Dear Mr Attwood,
Thank you for your lecture on Asperger syndrome and strengths in Stockholm today.
You were asked something along the lines of ”Why does one fall in love with someone who has Asperger’s syndrome?”, and as I listened to your answer I remembered something that happened a while back in our home.
You see, my aspie husband had made me very upset one day. I don’t remember exactly how or what it was all about, but it was one of those things that made even my male friends go ”oooooh…” and sort of hold their breath.
Even though I knew he had not meant to hurt me, I was very angry. I was sobbing, scolding him and possibly yelling about how he had really, really hurt my feelings and why did he have to do that?
My husband does not like emotional outbursts. And he found this one to be especially unfair:
”I thought I was being supportive!” he said, quite upset. ”I was, in fact, only trying to help!”
”Well, Adolf Hitler thought he was helping too, when he invaded Austria!” I snapped.
Now, that was not a nice thing to say. I didn’t really mean it like that, the comparison was simply the first one that came to my mind. But the very second I heard myself saying those words out loud, I knew I should not have said them, and I cringed and waited.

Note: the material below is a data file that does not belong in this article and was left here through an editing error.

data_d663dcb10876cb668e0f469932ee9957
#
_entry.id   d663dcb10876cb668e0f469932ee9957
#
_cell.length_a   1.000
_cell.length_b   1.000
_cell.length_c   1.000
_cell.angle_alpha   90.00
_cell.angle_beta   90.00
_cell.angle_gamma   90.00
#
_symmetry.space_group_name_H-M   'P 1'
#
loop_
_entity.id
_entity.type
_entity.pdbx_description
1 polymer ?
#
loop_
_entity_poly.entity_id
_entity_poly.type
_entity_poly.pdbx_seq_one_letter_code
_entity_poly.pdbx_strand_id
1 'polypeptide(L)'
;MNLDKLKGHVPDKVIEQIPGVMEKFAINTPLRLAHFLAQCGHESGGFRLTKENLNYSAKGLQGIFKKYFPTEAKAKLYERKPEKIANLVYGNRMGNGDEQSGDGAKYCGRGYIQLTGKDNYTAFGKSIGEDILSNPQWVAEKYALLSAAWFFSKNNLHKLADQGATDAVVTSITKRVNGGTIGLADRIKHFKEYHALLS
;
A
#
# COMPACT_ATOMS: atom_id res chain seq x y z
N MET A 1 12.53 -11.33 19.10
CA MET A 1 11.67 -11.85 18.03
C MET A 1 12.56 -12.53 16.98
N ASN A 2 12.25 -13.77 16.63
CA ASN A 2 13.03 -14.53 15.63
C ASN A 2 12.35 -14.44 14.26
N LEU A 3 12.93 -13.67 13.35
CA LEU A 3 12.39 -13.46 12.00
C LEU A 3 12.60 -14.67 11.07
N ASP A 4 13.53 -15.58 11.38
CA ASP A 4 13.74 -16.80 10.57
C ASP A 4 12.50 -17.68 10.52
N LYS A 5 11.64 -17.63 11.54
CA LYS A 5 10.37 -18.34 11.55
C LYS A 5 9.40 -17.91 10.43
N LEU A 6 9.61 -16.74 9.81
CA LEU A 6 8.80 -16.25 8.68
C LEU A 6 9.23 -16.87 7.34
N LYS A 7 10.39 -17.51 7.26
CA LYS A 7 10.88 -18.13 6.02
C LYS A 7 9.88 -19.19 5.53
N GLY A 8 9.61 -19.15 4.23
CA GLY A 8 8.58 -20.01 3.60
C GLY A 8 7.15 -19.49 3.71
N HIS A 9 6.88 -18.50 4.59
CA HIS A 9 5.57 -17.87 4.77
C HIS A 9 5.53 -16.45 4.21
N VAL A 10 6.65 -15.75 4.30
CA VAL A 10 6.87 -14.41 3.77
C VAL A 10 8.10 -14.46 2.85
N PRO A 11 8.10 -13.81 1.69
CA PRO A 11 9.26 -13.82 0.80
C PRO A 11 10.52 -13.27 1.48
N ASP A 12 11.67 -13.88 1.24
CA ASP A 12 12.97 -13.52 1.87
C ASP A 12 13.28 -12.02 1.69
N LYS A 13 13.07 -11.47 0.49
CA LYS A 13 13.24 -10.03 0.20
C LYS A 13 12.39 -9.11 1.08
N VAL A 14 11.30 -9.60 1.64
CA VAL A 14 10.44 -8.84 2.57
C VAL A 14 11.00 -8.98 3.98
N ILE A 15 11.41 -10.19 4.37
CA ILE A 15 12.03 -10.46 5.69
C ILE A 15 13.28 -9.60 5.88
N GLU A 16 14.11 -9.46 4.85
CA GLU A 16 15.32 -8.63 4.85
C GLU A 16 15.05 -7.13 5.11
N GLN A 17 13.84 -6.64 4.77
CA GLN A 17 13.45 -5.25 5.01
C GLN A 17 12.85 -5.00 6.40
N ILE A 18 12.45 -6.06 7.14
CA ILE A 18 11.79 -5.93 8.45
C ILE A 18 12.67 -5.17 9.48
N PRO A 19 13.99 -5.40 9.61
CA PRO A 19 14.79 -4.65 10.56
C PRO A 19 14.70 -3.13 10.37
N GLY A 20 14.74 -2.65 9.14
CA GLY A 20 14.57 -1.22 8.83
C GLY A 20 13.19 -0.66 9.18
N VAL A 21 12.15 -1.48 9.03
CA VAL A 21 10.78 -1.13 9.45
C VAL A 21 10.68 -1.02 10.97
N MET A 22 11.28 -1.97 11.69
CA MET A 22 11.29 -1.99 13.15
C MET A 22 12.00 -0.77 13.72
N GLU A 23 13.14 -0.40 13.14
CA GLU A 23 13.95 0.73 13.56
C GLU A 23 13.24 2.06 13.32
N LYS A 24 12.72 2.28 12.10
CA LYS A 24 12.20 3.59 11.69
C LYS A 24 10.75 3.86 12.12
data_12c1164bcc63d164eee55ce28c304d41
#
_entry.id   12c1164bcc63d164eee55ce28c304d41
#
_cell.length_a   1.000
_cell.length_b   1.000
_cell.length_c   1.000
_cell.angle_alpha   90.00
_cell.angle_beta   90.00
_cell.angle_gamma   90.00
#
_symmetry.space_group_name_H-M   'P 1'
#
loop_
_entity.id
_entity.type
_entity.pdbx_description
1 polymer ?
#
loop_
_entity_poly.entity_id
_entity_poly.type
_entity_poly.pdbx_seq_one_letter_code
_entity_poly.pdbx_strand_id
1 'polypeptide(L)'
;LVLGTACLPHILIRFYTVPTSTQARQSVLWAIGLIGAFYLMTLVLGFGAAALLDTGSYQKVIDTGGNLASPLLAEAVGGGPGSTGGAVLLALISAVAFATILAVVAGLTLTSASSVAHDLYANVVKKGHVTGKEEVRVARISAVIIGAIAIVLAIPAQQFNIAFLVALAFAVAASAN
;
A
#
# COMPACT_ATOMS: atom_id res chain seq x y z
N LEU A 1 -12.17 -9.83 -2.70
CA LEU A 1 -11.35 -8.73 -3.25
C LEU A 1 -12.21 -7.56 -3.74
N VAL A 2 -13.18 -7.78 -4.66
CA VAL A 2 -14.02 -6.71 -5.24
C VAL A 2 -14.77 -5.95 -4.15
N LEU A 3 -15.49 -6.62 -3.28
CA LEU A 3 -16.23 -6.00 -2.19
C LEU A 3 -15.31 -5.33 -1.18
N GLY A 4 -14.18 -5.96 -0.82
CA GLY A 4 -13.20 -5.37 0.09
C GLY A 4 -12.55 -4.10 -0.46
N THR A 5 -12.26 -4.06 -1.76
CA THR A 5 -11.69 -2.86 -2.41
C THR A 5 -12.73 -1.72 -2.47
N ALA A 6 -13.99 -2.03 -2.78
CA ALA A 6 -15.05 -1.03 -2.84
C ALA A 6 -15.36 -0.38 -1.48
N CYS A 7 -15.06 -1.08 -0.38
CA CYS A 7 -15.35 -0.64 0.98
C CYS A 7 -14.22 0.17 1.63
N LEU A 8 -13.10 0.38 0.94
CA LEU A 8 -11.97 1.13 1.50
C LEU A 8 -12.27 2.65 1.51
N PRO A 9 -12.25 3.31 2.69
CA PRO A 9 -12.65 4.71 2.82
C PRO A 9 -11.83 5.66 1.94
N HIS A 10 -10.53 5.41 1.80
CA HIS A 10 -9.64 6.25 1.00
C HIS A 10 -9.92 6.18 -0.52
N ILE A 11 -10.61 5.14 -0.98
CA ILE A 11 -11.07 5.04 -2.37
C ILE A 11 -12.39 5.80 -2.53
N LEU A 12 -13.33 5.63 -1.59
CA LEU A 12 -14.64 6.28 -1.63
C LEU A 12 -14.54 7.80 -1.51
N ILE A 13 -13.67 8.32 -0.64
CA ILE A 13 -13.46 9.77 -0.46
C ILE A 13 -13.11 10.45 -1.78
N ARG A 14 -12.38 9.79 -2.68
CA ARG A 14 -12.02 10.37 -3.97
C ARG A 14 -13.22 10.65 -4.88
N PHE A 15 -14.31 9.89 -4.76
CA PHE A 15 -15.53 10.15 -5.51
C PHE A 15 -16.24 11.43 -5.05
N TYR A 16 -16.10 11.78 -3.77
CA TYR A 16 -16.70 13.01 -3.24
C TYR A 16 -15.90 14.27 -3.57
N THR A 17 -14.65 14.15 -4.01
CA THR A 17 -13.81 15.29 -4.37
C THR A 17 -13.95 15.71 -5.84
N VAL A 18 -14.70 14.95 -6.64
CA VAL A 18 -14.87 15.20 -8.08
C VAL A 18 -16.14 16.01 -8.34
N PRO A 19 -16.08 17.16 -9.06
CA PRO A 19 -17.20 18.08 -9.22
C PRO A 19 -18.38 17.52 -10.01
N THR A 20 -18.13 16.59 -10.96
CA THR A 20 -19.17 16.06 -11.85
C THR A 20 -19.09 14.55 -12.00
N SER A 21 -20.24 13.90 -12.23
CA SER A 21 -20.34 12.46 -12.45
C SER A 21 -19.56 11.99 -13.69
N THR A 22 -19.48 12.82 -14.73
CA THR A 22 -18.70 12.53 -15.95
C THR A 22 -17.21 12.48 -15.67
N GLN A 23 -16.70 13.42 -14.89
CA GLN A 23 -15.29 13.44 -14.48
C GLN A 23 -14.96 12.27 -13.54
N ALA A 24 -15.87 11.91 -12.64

And this is the part where the magic of Aspergerese comes into play. For a couple of seconds my husband just looked into the distance, as if pondering the relevance of what I had just said. Then he turned his face towards me again, nodded slowly and said: ”I see what you mean. That’s a fair point. I’m sorry.”
I have yet to meet another man who is not offended by being compared to a dictator invading adjacent countries, for simply trying to be supportive of his wife. But where there is logic, he sees it, and acknowledges it, no matter what position that may put him in. He’s not really interested in being right. He only wants what’s right. And that is simply an amazing personality trait.